by Harvey Leifert Tuesday, December 11, 2018
On Nov. 5, 2018, Voyager 2 became the second spacecraft to enter interstellar space, as it passed through the heliosphere’s outer limit, known as the heliopause, NASA announced at the American Geophysical Union (AGU) fall meeting in Washington, D.C., on Monday. The spacecraft’s twin, Voyager 1, made history as the first man-made object to depart the heliosphere in 2012. Reaching interstellar space is an extraordinary feat for spacecraft that have been traveling for more than 41 years.
Voyager 1 provided data related to its passage through the heliopause — where the hot solar wind abuts the cold, dense interstellar medium — and scientists looked for a similar set of observations as Voyager 2 neared the heliopause. Their task was eased by input from the Plasma Science Experiment, an instrument that had stopped working on Voyager 1 in 1980, as it passed near Saturn, Edward Stone of Caltech told EARTH. Stone has been the Voyager mission’s project scientist since its inception in the 1970s.
Stone told reporters at the AGU meeting that when the Voyagers were launched, “we didn’t know how large [the heliosphere] was, we didn’t know how long it would take to get there, we didn’t know if the spacecraft could last long enough to get there.”
To determine that Voyager 1 had exited the heliosphere in 2012, Stone said, scientists relied on three factors: an increase in the intensity of cosmic rays, which are severely limited by the heliopause; a corresponding disappearance of outbound particles from the sun that are deflected at the heliopause; and a jump in the intensity of the magnetic field emanating from the Milky Way galaxy, outside the heliosphere. For Voyager 2, these three factors came together convincingly on Nov. 5, 2018, Stone said.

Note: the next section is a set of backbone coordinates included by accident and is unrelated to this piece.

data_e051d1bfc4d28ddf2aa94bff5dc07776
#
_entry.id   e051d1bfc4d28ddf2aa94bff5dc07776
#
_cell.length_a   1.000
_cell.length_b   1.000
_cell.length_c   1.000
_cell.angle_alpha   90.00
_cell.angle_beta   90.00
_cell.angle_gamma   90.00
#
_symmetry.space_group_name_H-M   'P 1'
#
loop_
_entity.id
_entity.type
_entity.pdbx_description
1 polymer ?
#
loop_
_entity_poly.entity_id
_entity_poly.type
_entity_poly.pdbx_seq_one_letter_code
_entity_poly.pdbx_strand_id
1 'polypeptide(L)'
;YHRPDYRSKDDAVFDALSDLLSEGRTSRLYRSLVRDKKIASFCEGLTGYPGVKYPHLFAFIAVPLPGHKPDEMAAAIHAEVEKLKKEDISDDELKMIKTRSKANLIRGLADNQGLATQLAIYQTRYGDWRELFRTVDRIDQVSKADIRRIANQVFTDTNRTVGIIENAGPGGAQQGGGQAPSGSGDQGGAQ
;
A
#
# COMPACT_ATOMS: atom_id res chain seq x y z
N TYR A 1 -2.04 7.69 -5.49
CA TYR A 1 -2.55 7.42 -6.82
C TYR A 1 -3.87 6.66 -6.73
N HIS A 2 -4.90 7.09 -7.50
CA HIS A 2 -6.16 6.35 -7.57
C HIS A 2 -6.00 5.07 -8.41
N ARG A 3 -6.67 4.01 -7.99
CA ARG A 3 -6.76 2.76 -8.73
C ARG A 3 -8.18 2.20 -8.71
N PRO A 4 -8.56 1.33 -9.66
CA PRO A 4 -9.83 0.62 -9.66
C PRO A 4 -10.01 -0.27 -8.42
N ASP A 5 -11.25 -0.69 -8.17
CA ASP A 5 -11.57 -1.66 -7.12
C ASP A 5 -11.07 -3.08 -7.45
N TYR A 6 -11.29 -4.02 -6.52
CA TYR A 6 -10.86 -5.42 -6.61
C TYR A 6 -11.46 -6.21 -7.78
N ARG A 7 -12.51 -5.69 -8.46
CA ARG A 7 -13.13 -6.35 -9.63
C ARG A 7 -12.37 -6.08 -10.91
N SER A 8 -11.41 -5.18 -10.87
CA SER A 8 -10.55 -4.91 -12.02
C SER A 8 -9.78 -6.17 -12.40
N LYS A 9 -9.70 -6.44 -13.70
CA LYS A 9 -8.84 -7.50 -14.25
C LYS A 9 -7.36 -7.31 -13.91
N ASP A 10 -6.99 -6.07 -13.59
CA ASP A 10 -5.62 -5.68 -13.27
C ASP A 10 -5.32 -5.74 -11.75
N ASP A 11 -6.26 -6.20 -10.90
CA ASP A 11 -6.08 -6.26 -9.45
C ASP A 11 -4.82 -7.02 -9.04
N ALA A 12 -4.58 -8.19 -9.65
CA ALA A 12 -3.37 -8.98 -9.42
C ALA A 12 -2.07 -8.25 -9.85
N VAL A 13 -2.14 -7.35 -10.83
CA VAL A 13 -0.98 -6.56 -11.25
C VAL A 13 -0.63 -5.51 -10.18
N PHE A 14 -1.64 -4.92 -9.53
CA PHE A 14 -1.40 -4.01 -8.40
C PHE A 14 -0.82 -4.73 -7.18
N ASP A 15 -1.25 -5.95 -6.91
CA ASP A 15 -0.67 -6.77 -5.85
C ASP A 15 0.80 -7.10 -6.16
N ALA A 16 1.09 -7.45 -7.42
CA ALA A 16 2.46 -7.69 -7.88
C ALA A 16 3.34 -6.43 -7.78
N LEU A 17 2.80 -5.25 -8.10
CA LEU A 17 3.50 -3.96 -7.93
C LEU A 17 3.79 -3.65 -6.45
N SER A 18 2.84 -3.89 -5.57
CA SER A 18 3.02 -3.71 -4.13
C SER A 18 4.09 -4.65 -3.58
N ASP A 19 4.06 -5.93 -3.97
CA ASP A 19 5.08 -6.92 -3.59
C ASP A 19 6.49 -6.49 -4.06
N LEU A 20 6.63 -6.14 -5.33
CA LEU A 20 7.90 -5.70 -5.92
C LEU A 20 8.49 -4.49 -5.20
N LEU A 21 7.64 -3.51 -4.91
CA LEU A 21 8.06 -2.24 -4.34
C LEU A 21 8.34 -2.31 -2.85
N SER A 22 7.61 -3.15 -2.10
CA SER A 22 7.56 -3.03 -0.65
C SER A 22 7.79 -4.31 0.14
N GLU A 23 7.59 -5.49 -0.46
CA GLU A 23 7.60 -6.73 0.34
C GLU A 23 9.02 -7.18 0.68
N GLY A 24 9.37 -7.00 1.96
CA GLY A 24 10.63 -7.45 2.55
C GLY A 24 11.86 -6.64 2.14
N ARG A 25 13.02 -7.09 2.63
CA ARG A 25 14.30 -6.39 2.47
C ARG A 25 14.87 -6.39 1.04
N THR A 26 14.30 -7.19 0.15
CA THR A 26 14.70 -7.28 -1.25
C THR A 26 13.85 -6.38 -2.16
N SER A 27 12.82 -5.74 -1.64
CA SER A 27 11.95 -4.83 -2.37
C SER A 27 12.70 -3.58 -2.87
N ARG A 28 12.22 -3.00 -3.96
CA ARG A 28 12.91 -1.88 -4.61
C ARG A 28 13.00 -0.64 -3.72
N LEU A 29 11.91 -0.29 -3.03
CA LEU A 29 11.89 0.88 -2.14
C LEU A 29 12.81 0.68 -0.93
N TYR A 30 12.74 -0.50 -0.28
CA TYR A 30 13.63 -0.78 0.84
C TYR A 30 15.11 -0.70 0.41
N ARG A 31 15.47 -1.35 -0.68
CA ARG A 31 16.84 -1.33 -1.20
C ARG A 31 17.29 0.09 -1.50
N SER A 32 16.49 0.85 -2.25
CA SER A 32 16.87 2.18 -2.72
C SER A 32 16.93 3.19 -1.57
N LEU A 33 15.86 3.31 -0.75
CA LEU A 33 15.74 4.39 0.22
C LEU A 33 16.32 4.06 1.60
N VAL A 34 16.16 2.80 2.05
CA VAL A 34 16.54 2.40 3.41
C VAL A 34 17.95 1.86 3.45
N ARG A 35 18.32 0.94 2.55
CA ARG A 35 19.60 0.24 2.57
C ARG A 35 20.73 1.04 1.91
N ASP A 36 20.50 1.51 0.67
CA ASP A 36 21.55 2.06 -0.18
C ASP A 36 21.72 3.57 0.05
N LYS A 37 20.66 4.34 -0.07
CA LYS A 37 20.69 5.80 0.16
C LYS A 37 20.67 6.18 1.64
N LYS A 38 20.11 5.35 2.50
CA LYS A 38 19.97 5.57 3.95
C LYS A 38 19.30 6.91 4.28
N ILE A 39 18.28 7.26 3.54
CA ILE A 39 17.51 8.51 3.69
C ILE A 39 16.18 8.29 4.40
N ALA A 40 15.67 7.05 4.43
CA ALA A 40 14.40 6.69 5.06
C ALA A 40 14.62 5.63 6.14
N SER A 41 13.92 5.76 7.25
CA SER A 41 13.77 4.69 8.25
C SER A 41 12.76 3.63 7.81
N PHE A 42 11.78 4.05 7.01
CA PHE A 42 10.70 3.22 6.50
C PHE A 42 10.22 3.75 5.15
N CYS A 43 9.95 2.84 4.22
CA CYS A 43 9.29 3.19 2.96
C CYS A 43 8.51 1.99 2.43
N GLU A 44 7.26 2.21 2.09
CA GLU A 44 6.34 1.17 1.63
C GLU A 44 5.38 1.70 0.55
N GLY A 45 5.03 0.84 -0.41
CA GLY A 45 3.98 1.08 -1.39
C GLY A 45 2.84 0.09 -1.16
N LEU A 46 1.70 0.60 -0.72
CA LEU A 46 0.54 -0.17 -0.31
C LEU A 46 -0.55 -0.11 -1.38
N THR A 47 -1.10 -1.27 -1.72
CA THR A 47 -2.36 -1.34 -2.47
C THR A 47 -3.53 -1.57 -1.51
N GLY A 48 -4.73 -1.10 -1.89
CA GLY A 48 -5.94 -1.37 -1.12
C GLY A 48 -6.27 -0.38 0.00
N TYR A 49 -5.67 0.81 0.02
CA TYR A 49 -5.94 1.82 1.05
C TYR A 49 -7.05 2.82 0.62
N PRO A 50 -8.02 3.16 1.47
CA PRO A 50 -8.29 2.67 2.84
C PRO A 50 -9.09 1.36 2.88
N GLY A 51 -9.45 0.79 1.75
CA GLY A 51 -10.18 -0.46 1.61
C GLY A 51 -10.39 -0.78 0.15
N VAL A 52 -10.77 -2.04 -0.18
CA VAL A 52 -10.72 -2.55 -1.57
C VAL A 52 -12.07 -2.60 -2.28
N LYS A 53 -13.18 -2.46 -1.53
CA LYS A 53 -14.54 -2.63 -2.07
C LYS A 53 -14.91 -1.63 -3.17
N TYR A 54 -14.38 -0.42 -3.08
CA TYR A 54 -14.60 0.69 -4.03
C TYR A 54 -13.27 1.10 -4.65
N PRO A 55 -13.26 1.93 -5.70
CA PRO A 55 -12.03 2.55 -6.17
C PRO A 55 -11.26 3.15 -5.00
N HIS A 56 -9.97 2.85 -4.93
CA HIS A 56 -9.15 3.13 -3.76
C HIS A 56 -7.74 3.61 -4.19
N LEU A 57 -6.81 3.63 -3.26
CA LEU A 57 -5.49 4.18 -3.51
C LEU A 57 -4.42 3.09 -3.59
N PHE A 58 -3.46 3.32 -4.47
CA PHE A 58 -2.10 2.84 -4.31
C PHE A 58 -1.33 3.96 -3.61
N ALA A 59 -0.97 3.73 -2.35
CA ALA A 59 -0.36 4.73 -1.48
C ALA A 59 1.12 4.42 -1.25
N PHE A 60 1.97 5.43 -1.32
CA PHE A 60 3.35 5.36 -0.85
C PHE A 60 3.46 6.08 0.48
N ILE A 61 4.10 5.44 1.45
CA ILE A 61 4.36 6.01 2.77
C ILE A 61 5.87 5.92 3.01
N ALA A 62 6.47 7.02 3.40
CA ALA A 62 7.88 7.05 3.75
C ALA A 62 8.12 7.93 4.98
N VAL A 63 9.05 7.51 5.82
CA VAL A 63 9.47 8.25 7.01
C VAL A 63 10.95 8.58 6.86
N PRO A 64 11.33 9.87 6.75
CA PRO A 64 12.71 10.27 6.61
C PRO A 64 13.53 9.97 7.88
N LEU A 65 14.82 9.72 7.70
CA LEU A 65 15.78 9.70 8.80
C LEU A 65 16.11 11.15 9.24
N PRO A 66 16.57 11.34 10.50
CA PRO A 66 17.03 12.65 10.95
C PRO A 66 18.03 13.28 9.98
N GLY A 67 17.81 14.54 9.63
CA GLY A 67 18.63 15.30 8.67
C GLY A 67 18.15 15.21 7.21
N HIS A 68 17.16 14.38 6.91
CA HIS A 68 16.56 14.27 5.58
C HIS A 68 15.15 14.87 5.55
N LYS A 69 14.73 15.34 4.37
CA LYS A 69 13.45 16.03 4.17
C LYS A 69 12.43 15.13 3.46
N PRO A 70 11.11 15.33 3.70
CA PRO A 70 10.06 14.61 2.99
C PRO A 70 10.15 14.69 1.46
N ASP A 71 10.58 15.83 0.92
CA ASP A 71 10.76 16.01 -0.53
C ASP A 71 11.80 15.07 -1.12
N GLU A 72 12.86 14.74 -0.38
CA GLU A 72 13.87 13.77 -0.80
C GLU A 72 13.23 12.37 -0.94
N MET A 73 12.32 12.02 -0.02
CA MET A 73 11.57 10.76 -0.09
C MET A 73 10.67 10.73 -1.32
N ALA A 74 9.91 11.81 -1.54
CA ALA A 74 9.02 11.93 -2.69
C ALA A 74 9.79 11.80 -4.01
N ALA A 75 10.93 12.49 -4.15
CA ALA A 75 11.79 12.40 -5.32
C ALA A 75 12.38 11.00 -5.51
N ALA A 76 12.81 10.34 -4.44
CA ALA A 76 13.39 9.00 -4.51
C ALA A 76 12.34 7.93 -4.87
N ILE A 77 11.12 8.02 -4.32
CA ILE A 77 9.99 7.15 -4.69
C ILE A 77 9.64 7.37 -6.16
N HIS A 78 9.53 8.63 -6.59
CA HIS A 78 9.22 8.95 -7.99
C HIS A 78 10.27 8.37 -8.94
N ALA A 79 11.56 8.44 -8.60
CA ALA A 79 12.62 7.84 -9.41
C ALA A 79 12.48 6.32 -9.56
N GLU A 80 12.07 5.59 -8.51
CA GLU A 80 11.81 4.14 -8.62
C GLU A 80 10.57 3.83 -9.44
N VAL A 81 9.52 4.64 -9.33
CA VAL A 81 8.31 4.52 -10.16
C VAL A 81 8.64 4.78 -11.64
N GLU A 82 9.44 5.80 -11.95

Thanks to its still-working instruments, like the Plasma Science Experiment, Voyager 2 provided the first data on plasma in the outer reaches of the heliosphere. Plasma is ionized gas consisting mainly of protons and electrons moving through the solar system. It was a long six-year wait to finally get this data, John Richardson of MIT told reporters.
The two Voyagers can now observe the local galactic neighborhood outside the heliosphere, noted Georgia Denolfo of NASA’s Goddard Space Flight Center. Actually, she said, the spacecraft are now in a new “bubble,” 100,000 times larger than the heliosphere, filled with a tenuous million-degree gas.
Stone said the two Voyagers are healthy and should keep reporting data back to Earth for years to come. As their nuclear power sources deplete, though, instruments aboard the spacecraft will be turned off, one by one, in an order to be determined as the time approaches.
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